The Netherlands is an amazing and intriguing country that, despite its modest size, deserves a separate trip. In its inhabitants, in an incomprehensible way, German industriousness is combined with a truly Dutch, unprejudiced outlook on life. A highly developed economy here coexists with unprecedented civil liberties – legalized consumption of soft drugs and legalized prostitution. And indescribable natural beauties, tulip fields and windmills, which inspired even Rembrandt himself, in the countryside are replaced as you approach the cities by magnificent European architecture, which has a long history.
For a beach holiday, keep in mind that the swimming season here lasts only from mid-June to mid-September. For sightseeing purposes, it is better to come here from May to September, when the weather is warm enough, and the inevitable short-term rains are not able to spoil the mood of tourists.
The official language of the Netherlands is Dutch, but the population is quite educated and knows English well, and in some areas German and French.
Geography in Netherlands
According to top-engineering-schools, the Netherlands is a rather small country located on the coast of the North Sea, and the population density here is one of the highest in Europe. Do not confuse the Netherlands with Holland – these are not synonyms at all. Holland is just one of the Dutch provinces, albeit one of the largest. The word “Holland” itself means “wooded country”, from the Old Frisian holt (“tree”) and land (“country, land”). In terms of area, the Kingdom of the Netherlands is smaller than the Moscow Region – it covers an area of 41.5 thousand square meters. km, 40% of which is located below sea level.
In the east, the kingdom borders on Germany, in the south – on Belgium.. Basically, the country is located on coastal lowlands and areas of drained land – polders, known for their fertility. The highest point in the Netherlands, Mount Waalserberg rises just over 300 meters above sea level. The main rivers of the country are the majestic Rhine – the Netherlands are located in its lower reaches, as well as the Meuse and Scheldt, widely known from the paintings of local artists.
Administratively, the Netherlands is divided into 12 provinces (the last province, Flevoland, was created in 1986 on drained territories), the provinces are divided into urban and rural communities. Overseas territories – the Netherlands Antilles – also remain a reminder of the former maritime greatness of the Netherlands.
Climate in Netherlands
The climate of the Netherlands is typical of the maritime temperate zone, which includes the entire territory of the country. This type of climate implies, first of all, pleasant cool summers and mild winters. The small geographical size of the Netherlands implies the uniformity of climatic characteristics for all its regions, except that only the frequency of sunny days in different provinces differs slightly from each other, and even more so according to the Dutch themselves. They claim that in the provinces of Zeeland and Limburg the sun shines more often than in the rest of the territory.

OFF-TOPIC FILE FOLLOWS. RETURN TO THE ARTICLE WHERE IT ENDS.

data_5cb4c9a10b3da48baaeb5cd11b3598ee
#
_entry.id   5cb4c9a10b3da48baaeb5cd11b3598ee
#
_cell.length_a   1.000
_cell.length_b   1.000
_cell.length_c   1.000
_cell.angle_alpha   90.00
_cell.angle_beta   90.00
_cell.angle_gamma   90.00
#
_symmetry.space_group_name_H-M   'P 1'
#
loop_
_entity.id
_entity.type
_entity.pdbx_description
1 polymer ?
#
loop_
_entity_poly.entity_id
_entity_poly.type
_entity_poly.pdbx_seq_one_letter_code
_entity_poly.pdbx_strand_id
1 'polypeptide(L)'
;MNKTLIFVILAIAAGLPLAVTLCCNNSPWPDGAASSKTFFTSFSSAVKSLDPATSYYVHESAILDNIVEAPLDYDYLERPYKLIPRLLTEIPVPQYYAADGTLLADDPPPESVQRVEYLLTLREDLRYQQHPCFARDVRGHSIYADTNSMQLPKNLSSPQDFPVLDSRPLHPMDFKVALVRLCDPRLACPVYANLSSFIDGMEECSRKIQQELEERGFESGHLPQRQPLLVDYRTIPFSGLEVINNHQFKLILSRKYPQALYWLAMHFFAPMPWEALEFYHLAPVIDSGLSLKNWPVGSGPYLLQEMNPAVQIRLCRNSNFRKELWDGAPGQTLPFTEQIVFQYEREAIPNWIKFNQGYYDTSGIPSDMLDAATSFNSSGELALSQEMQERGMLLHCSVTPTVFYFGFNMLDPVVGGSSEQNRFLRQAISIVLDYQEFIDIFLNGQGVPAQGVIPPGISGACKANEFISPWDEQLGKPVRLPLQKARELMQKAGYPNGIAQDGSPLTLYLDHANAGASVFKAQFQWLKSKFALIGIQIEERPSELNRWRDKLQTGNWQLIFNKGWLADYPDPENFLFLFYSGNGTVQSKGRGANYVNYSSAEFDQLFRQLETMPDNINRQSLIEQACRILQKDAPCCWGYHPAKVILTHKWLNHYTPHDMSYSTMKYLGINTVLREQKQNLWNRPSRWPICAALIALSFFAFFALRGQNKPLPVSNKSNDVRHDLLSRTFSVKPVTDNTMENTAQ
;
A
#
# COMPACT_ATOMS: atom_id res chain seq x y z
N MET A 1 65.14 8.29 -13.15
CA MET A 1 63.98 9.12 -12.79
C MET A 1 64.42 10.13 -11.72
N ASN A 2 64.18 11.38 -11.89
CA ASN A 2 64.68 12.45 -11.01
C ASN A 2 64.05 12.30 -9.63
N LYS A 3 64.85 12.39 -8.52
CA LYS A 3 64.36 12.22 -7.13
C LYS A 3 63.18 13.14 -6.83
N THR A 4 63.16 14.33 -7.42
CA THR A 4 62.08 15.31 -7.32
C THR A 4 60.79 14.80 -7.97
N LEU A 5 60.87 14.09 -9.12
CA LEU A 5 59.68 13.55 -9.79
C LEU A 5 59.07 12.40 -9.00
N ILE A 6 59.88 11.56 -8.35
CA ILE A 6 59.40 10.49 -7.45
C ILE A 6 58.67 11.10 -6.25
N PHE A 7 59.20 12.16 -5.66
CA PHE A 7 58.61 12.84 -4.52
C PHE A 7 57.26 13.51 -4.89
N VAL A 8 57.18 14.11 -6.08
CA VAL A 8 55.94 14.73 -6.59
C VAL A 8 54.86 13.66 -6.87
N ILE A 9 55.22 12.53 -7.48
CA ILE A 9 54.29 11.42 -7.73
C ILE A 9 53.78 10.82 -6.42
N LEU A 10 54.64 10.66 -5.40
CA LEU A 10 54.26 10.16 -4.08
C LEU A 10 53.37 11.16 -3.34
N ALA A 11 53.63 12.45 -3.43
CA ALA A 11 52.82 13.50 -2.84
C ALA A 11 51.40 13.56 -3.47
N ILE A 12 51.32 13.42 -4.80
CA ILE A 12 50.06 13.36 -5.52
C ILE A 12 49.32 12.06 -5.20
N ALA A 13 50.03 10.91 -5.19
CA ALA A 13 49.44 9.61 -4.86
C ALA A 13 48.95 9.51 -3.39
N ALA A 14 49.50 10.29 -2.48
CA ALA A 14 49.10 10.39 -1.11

Typical summer weather is partly cloudy, when the rain stops before it starts, five or six times a day and the air temperature is about +17 …. +22 degrees. In winter, snow cover is very rarely established here – the fallen snow usually melts quickly, because the air temperature rarely drops below zero for a long time.
In the cold season, sub-zero air temperatures here are more an exception than a rule, because if the wind blows from the sea, you can forget about frost, because the air above the sea always has a temperature above zero. The temperature of the ocean water off the coast is around +4…+6 degrees, which allows the world-famous Dutch ports to receive ships all year round. At times, drizzling rain, sometimes accompanied by sleet or snow pellets, is as much a part of the Dutch winter as fogs in the British Isles.
In the coldest month of the year – January – the average air temperature is around +1… +4 degrees, which, combined with high humidity and wind, creates not very comfortable weather.
However, there are also severe winters, when the flow of cold air from the continent chills the Dutch channels so much that they freeze. However, for the locals, this is most likely a pleasant surprise – after all, it is in such winters that a huge number of speed skating competitions are held, the love for which lives in the soul of every native of the Low Countries.
Best time to visit
For a beach holiday, keep in mind that the swimming season here only lasts from mid-June to mid-September. For sightseeing purposes, it is better to come here from May to September, when the weather is warm enough, and the inevitable short-term rains are not able to spoil the mood of tourists.